The Government Accountability Office in January denied a protest by losing bidder General Dynamics [GD] of a potential $2.7 billion contract the Department of Homeland Security awarded last fall to Peraton to provide information technology services to manage the department’s Hybrid Computing Environment (HCE).
GD’s IT business previously managed Data Center 1, which is within the HCE.
The award to Peraton, which has a five-year base period, a three-year option and a two-year option, was made under the Data Center and Cloud Optimization (DCCO) support services program.
GAO’s decision document shows that Perspecta, which was the original bidder before being acquired by Peraton, offered a lower price than GD. It also says that DHS rated both company’s final proposal revisions equally except in the area of Technical Approach, where Perspecta was rated with “high confidence” and GD “some confidence.”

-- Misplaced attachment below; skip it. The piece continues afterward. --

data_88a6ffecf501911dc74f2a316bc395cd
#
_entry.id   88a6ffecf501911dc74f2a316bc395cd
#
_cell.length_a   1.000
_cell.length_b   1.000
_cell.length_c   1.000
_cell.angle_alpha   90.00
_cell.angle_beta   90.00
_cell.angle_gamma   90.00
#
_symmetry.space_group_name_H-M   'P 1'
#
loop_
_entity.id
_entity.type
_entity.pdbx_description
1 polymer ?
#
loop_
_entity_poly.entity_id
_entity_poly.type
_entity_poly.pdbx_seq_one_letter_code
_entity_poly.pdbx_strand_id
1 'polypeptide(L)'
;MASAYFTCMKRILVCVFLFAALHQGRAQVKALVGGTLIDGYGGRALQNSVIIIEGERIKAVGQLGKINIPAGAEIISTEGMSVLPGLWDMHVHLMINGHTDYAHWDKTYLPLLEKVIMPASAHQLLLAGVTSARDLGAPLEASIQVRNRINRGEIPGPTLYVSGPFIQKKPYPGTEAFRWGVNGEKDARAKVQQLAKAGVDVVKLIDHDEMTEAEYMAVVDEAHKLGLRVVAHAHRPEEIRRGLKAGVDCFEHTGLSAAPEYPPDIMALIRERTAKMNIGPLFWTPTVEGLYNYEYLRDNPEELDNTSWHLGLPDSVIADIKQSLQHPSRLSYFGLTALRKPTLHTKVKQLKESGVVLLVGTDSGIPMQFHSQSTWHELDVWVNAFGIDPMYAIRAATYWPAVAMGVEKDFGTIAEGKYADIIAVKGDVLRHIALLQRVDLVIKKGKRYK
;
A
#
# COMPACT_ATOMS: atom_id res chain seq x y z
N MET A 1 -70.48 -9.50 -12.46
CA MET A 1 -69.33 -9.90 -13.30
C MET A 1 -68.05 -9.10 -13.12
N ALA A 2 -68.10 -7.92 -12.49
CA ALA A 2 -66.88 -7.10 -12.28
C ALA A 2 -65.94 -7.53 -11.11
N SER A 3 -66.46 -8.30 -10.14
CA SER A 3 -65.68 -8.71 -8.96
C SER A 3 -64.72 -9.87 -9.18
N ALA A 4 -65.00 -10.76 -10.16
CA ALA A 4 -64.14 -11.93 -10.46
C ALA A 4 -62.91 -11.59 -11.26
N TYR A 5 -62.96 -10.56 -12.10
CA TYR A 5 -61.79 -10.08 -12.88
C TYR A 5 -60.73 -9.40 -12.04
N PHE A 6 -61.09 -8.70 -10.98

GAO says that in its protest, GD challenged “virtually every aspect of the agency’s evaluation of proposals under the non-price factors, and asserts that the agency failed to conduct meaningful discussions.”
In its decision, GAO in short said denied the protest because DHS’ evaluation “was reasonable and consistent with the terms of the solicitation” and because the department had identified the weaknesses in GD’s proposal.
A second DHS data center, which was managed by Hewlett Packard Enterprise [HPE], is being eliminated through DCCO.